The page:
The Centers for Disease Control and Prevention has told the fully vaccinated that it’s okay to forgo a mask outdoors, and California and San Francisco reiterated the same message on Monday. But residents here still have mixed feelings about letting go of the masks they have been wearing for more than a year.
“I think it’s on one hand [the recommendation] could be good, but on the other, bad, because the masks protect me,” said 67-year-old Luis Chavez Vasquez, who said in Spanish that he was hospitalized for coronavirus, and plans to keep his mask on. That was an opinion that seemed to be prevalent, and it has had a strange impact on those who have tried to go maskless.
For Valerie, a 58-year-old Bernal Heights resident who is fully vaccinated, observing others still wearing masks felt “a little curious.” She ditched the mask a couple days ago, “and then everybody was wearing masks, so I put mine back on,” she said.
After learning from a Mission Local reporter that it’s no longer needed, she said, “It’s great to know the city has now agreed with the CDC. I’m going to go take mine off.”
In the Mission, about 63 percent of all residents have received at least one dose, according to the city’s vaccination page. But even with more shots in arms and the low case rate overall, locals appear unconvinced that it’s time to quit the masks and celebrate.
“There are pros and cons on that,” said Betty, who is fully inoculated, and who was not wearing a mask while she moved her car for street cleaning. Though she acknowledged the city reports some of the lowest case rates in the country, she’s nervous how a reopening society may quickly cause things to take a turn for the worse.
“We’re opening more and more, and we don’t know if tourists from hotspots are coming,” Betty said, who told Mission Local she’d keep hers on. “I know a lot of people who will claim they’re fully vaccinated but are not, and that bothers me, because it can lead to spikes.”
The California mandate still encourages mask-wearing for those awaiting their vaccine doses to take effect (about two weeks after the second shot), and to continue wearing them in crowded settings, such as concerts, festivals or sports events. San Francisco is eligible for the state’s yellow reopening tier, which signals minimal transmission.
At present, San Francisco now boasts that 72 percent of residents 16 and up have received at least one vaccine shot, but most of the Mission residents spotted on Tuesday were still covered up.
Some are willing to forego their masks, but want to wait for their second shot to kick in. Hank Wilson just got his second dose on Monday, and was still wearing a mask as he walked near Hampshire and 21st streets today. “I’m wearing a mask right now, obviously, but at this point I’m eager to not wear a mask. But not everybody’s vaccinated yet, so wearing a mask makes sense.”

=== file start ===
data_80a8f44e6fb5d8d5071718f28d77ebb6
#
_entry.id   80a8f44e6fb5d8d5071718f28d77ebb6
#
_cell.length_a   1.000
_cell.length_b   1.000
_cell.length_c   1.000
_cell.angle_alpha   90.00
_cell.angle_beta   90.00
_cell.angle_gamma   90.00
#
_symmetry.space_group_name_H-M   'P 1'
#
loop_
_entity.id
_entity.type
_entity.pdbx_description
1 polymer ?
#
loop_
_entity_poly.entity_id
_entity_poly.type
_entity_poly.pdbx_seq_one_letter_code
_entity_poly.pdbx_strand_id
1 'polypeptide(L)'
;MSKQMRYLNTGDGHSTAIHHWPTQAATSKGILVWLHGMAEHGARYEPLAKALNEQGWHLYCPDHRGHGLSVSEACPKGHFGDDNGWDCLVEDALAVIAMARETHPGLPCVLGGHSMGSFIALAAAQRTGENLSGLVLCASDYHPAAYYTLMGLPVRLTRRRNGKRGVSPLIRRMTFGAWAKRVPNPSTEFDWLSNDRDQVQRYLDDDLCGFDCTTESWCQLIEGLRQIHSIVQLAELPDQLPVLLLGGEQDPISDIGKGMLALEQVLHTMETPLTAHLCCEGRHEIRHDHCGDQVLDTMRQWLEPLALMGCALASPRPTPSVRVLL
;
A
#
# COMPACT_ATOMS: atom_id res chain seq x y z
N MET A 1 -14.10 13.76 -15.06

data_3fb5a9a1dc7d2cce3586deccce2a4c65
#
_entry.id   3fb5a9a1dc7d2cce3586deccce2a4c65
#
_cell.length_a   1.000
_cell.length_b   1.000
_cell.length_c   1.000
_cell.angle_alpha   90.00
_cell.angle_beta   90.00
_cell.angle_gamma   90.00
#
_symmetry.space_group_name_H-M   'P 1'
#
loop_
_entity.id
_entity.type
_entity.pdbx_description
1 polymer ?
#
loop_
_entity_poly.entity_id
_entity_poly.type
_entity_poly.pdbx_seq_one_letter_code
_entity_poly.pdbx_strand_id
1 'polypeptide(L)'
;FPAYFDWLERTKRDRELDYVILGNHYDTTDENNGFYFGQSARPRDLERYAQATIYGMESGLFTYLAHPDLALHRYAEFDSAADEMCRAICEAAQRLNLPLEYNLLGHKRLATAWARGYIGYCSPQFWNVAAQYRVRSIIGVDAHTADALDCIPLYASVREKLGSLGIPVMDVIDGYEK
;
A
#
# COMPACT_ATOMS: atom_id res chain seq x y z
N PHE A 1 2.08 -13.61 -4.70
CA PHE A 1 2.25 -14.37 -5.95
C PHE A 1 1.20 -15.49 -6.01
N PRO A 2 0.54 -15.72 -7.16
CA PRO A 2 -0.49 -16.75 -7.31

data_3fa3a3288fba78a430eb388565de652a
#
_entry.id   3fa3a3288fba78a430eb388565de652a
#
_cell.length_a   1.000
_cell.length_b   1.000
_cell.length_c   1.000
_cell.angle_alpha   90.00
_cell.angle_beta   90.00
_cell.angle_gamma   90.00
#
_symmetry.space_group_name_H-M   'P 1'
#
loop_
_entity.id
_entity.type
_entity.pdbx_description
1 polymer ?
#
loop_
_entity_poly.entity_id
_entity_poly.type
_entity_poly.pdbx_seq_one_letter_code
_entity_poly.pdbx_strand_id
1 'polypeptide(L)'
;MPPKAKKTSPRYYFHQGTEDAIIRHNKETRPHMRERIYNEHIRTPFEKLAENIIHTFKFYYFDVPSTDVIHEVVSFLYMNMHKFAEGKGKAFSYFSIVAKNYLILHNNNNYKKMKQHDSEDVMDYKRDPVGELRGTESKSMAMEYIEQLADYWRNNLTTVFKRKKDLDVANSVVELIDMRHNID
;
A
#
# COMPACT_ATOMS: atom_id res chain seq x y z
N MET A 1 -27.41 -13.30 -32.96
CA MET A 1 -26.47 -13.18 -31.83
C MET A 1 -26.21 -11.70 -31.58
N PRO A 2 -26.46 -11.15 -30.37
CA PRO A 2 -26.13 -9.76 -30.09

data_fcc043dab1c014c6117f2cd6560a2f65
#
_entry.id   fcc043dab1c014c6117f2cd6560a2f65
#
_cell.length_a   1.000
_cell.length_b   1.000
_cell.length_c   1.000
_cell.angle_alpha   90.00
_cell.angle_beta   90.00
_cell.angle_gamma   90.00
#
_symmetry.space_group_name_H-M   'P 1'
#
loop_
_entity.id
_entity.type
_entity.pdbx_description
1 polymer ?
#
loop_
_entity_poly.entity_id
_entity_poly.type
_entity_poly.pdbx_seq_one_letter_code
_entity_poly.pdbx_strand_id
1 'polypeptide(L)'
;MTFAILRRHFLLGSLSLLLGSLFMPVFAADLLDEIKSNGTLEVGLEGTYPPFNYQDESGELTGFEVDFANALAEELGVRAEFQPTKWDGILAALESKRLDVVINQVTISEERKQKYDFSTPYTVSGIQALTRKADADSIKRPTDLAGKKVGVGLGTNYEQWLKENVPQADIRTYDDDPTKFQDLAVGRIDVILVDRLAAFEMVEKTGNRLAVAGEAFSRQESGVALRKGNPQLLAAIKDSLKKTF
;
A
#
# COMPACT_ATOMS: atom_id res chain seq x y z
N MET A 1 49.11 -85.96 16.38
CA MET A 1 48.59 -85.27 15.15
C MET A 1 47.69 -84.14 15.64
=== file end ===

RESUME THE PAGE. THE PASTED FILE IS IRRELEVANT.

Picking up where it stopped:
To Wilson and others, masks symbolize care for the community. “Covid has made us think how people perceive us, and are we doing what we can to make people safe?” Wilson said. “It’s a signal to say to someone passing in the street, ‘I am conscious of Covid, and this is something I care about.’”
In other parts of the nation, that sentiment has delayed people from losing the mask, especially if they view it as a polarized political symbol. Dr. Monica Gandhi, a UCSF professor of medicine and infectious disease expert, alluded to that when the CDC relaxed guidelines last week. She tweeted that she’d stop wearing masks outdoors, except in crowds.
“Please don’t glare at me,” Gandhi tweeted on April 27.
Still, the tide may be turning on masks. Max and Helene, a French couple, can’t wait to be fully vaccinated and toss face coverings aside. Already, the pair was strolling with their mask and bandana off, only putting them back on when people passed within six feet.
“Not being able to see the face of other people is boring,” Max said. And now that the weather’s better, they’re excited to go hiking and pass by people on the trail without having to stop and cover up.
Raquel Medina, a 26-year-old grad student hasn’t been wearing a mask while she’s been walking the dog, as she “doesn’t stumble across a lot of people,” and is fully immunized. But she doesn’t yet foresee other San Franciscans following suit.
“I still think people are very cautious here,” Medina said, but she’s following the data. “San Francisco is the safest city in the country … If it were anywhere else, it would be different.”
(some) locals are hesitant… i am not one of them.
each person do what you feel you need to do. no judgement either way!
after over a year it will be wonderful to see the smiles of those who tend to share smiles with their fellow missionites!!